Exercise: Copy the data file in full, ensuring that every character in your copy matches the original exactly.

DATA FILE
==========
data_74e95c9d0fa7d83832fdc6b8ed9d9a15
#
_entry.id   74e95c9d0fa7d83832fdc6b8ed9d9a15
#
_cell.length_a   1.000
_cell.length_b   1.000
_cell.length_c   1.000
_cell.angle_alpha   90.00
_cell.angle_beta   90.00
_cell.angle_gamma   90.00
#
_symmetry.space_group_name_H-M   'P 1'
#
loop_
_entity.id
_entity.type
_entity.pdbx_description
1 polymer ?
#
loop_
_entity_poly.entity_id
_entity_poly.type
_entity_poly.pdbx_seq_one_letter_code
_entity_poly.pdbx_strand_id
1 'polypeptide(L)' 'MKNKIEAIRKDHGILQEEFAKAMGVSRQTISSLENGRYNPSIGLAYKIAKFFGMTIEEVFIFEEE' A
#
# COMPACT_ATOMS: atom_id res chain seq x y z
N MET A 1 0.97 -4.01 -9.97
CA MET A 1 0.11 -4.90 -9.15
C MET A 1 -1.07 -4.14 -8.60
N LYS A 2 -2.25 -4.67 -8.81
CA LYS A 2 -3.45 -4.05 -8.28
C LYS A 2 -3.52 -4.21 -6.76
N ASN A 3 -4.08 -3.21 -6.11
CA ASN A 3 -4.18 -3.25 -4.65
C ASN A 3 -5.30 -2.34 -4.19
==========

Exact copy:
data_74e95c9d0fa7d83832fdc6b8ed9d9a15
#
_entry.id   74e95c9d0fa7d83832fdc6b8ed9d9a15
#
_cell.length_a   1.000
_cell.length_b   1.000
_cell.length_c   1.000
_cell.angle_alpha   90.00
_cell.angle_beta   90.00
_cell.angle_gamma   90.00
#
_symmetry.space_group_name_H-M   'P 1'
#
loop_
_entity.id
_entity.type
_entity.pdbx_description
1 polymer ?
#
loop_
_entity_poly.entity_id
_entity_poly.type
_entity_poly.pdbx_seq_one_letter_code
_entity_poly.pdbx_strand_id
1 'polypeptide(L)' 'MKNKIEAIRKDHGILQEEFAKAMGVSRQTISSLENGRYNPSIGLAYKIAKFFGMTIEEVFIFEEE' A
#
# COMPACT_ATOMS: atom_id res chain seq x y z
N MET A 1 0.97 -4.01 -9.97
CA MET A 1 0.11 -4.90 -9.15
C MET A 1 -1.07 -4.14 -8.60
N LYS A 2 -2.25 -4.67 -8.81
CA LYS A 2 -3.45 -4.05 -8.28
C LYS A 2 -3.52 -4.21 -6.76
N ASN A 3 -4.08 -3.21 -6.11
CA ASN A 3 -4.18 -3.25 -4.65
C ASN A 3 -5.30 -2.34 -4.19